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Ethiopian Muslims Arrested, Beaten During Eid al-Fitr Protests

An aggressive crackdown on protests against the country's mistreatment of Muslims ended in hundreds, including women and children, reportedly beaten, tear gassed and arrested by police on Thursday 8 August, 2013, the Eid al-Fitr holiday.

Ethiopian Muslims have been protesting online and offline for over a year and a half against alleged government's interference in their religious affairs.

One of the issues they are opposed to is the election of the Islamic Council that took place in October 2012, which they argue the government influenced the process in favor of government-friendly members. They also accuse the government of trying to promote a more liberal form of Islam known as al-Abhash.

Ethiopian Muslims protesting the Ethiopian Government.

Ethiopian Muslims protesting early this year during the Africa Cup of Nations in South Africa. One of the t-shirts reads, “Stop Abhashism in Ethiopia.” Photo source: the Awolia School Support Page Facebook Page

Muslim cyber-activists have been using Facebook pages such as DimtsachinYisema [amh] (Let Our Voices Be Heard) and EthiopianMuslims to coordinate and share information about the protests.

Last year, Ethiopian Christians supported their fellow citizens in online messages of unity, which went viral in the Ethiopian digital space. Many Ethiopian Christians changed their Facebook status in July 2012 to announce their allegiance to Ethiopian Muslims in their quest for non-interference from the government.

Following the crackdown on Eid protests, Amnesty International released a statement calling on the Ethiopian government to end repression against Muslims. The statement takes note of an incident last week related to the protests that reportedly ended in the deaths of an unconfirmed number of people in the town of Kofele in Oromia region.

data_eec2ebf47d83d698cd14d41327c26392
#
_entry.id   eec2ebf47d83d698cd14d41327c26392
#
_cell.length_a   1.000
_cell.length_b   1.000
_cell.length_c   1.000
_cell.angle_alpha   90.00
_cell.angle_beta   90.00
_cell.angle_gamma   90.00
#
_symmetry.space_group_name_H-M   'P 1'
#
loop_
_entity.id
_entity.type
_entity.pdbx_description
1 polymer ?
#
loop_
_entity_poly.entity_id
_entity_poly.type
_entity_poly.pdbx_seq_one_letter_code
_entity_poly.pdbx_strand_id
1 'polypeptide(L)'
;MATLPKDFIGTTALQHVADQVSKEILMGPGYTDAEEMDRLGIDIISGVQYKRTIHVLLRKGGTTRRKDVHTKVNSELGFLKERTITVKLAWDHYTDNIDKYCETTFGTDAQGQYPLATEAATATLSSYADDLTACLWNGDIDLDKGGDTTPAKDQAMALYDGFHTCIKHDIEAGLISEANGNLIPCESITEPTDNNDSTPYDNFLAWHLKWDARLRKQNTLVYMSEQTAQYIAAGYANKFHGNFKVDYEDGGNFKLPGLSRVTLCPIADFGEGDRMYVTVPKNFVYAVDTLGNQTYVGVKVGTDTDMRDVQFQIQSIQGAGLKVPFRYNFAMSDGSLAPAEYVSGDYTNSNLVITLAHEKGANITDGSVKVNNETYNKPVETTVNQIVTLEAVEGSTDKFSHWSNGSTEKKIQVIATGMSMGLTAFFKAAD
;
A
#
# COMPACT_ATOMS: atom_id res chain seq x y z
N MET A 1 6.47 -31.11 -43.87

Reports of police brutality and arrests after Eid prayers are trending on Twitter under the hashtags EidDemonstration and EthioMuslims.

Mahlet (@faantish) was sad for the treatment of peaceful Muslims:

@faantish wrote that most of those who were beaten and arrested were women:

Human rights activist Soli (@Soliyee) saw one female detainee with a new baby boy:

An online network of Oromos, Oromo Network (@OromoRT), wondered how one can trust the ruling Ethiopian People's Revolutionary Democratic Front (EPRDF):

StunningHabesha (@stunningHabesha) shared photos showing the extent of police brutality:

The Africa desk of the Committee to Protect Journalists (CPJ) (@africamedia_CPJ) reported the alleged censoring of coverage of Eid prayer service:

Given the country's treatment of Muslims, @atnemac wrote that it is as if being Muslim is an offense in Ethiopia:

Soli (@Soliyee) and her friend Faantish (@faantish) were lucky because of their non-Muslim dressing code:

Despite massive condemnation from Twitter users in Ethiopia and around the world, there were some who were supporting the crackdown.

EthioZagol (@EthioZagol) considers the protest part of the spread of Islam extremism in Ethiopia:

Ethiopian human rights activist and writer Kiflu Hussain (@HussainKiflu) responded to the “extremism” accusation by asking:

An Ethiopian student in Finland, Henok (@henoksheger), asked Muslims to respect the law:

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